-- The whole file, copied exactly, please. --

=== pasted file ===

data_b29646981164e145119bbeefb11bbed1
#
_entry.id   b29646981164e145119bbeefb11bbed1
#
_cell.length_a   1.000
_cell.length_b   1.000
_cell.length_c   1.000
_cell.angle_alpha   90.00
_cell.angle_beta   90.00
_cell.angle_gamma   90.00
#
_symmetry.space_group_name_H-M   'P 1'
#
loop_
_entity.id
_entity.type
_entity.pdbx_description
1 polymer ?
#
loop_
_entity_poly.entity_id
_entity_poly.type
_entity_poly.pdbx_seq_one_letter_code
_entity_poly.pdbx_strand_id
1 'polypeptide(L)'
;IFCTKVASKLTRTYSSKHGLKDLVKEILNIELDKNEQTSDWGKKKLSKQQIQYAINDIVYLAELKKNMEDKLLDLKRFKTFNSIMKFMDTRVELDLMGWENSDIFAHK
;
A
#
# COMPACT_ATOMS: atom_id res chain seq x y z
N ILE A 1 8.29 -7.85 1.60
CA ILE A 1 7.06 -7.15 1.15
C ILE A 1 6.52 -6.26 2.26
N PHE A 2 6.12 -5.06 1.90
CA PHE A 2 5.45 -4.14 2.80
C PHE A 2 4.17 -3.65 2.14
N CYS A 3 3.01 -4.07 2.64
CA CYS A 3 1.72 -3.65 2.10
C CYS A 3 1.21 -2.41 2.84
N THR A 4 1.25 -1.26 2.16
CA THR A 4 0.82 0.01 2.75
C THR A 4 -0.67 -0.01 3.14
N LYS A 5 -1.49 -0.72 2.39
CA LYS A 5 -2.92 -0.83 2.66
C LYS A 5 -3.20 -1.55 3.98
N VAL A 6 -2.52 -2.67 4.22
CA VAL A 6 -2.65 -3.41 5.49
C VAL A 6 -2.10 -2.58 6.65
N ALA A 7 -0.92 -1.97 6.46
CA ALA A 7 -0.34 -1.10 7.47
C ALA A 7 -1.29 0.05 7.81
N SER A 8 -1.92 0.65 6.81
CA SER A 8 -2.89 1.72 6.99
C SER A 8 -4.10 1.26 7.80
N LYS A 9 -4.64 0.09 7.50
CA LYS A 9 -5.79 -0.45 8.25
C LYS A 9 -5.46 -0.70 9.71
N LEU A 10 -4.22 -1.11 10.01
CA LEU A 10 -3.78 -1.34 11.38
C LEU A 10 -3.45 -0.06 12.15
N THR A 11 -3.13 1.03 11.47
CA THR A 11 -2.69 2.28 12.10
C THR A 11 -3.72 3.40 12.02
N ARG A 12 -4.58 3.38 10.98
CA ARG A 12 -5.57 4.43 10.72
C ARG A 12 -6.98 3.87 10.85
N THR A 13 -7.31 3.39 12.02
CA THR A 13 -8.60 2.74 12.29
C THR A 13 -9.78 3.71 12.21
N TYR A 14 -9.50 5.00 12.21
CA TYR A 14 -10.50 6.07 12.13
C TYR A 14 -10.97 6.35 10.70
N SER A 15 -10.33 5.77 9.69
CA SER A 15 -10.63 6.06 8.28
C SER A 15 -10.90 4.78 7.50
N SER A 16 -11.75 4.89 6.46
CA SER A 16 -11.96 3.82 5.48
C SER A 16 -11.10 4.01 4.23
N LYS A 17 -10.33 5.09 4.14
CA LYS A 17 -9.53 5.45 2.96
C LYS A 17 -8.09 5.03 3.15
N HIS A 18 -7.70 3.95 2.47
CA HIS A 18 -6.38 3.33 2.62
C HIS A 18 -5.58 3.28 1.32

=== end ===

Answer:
data_b29646981164e145119bbeefb11bbed1
#
_entry.id   b29646981164e145119bbeefb11bbed1
#
_cell.length_a   1.000
_cell.length_b   1.000
_cell.length_c   1.000
_cell.angle_alpha   90.00
_cell.angle_beta   90.00
_cell.angle_gamma   90.00
#
_symmetry.space_group_name_H-M   'P 1'
#
loop_
_entity.id
_entity.type
_entity.pdbx_description
1 polymer ?
#
loop_
_entity_poly.entity_id
_entity_poly.type
_entity_poly.pdbx_seq_one_letter_code
_entity_poly.pdbx_strand_id
1 'polypeptide(L)'
;IFCTKVASKLTRTYSSKHGLKDLVKEILNIELDKNEQTSDWGKKKLSKQQIQYAINDIVYLAELKKNMEDKLLDLKRFKTFNSIMKFMDTRVELDLMGWENSDIFAHK
;
A
#
# COMPACT_ATOMS: atom_id res chain seq x y z
N ILE A 1 8.29 -7.85 1.60
CA ILE A 1 7.06 -7.15 1.15
C ILE A 1 6.52 -6.26 2.26
N PHE A 2 6.12 -5.06 1.90
CA PHE A 2 5.45 -4.14 2.80
C PHE A 2 4.17 -3.65 2.14
N CYS A 3 3.01 -4.07 2.64
CA CYS A 3 1.72 -3.65 2.10
C CYS A 3 1.21 -2.41 2.84
N THR A 4 1.25 -1.26 2.16
CA THR A 4 0.82 0.01 2.75
C THR A 4 -0.67 -0.01 3.14
N LYS A 5 -1.49 -0.72 2.39
CA LYS A 5 -2.92 -0.83 2.66
C LYS A 5 -3.20 -1.55 3.98
N VAL A 6 -2.52 -2.67 4.22
CA VAL A 6 -2.65 -3.41 5.49
C VAL A 6 -2.10 -2.58 6.65
N ALA A 7 -0.92 -1.97 6.46
CA ALA A 7 -0.34 -1.10 7.47
C ALA A 7 -1.29 0.05 7.81
N SER A 8 -1.92 0.65 6.81
CA SER A 8 -2.89 1.72 6.99
C SER A 8 -4.10 1.26 7.80
N LYS A 9 -4.64 0.09 7.50
CA LYS A 9 -5.79 -0.45 8.25
C LYS A 9 -5.46 -0.70 9.71
N LEU A 10 -4.22 -1.11 10.01
CA LEU A 10 -3.78 -1.34 11.38
C LEU A 10 -3.45 -0.06 12.15
N THR A 11 -3.13 1.03 11.47
CA THR A 11 -2.69 2.28 12.10
C THR A 11 -3.72 3.40 12.02
N ARG A 12 -4.58 3.38 10.98
CA ARG A 12 -5.57 4.43 10.72
C ARG A 12 -6.98 3.87 10.85
N THR A 13 -7.31 3.39 12.02
CA THR A 13 -8.60 2.74 12.29
C THR A 13 -9.78 3.71 12.21
N TYR A 14 -9.50 5.00 12.21
CA TYR A 14 -10.50 6.07 12.13
C TYR A 14 -10.97 6.35 10.70
N SER A 15 -10.33 5.77 9.69
CA SER A 15 -10.63 6.06 8.28
C SER A 15 -10.90 4.78 7.50
N SER A 16 -11.75 4.89 6.46
CA SER A 16 -11.96 3.82 5.48
C SER A 16 -11.10 4.01 4.23
N LYS A 17 -10.33 5.09 4.14
CA LYS A 17 -9.53 5.45 2.96
C LYS A 17 -8.09 5.03 3.15
N HIS A 18 -7.70 3.95 2.47
CA HIS A 18 -6.38 3.33 2.62
C HIS A 18 -5.58 3.28 1.32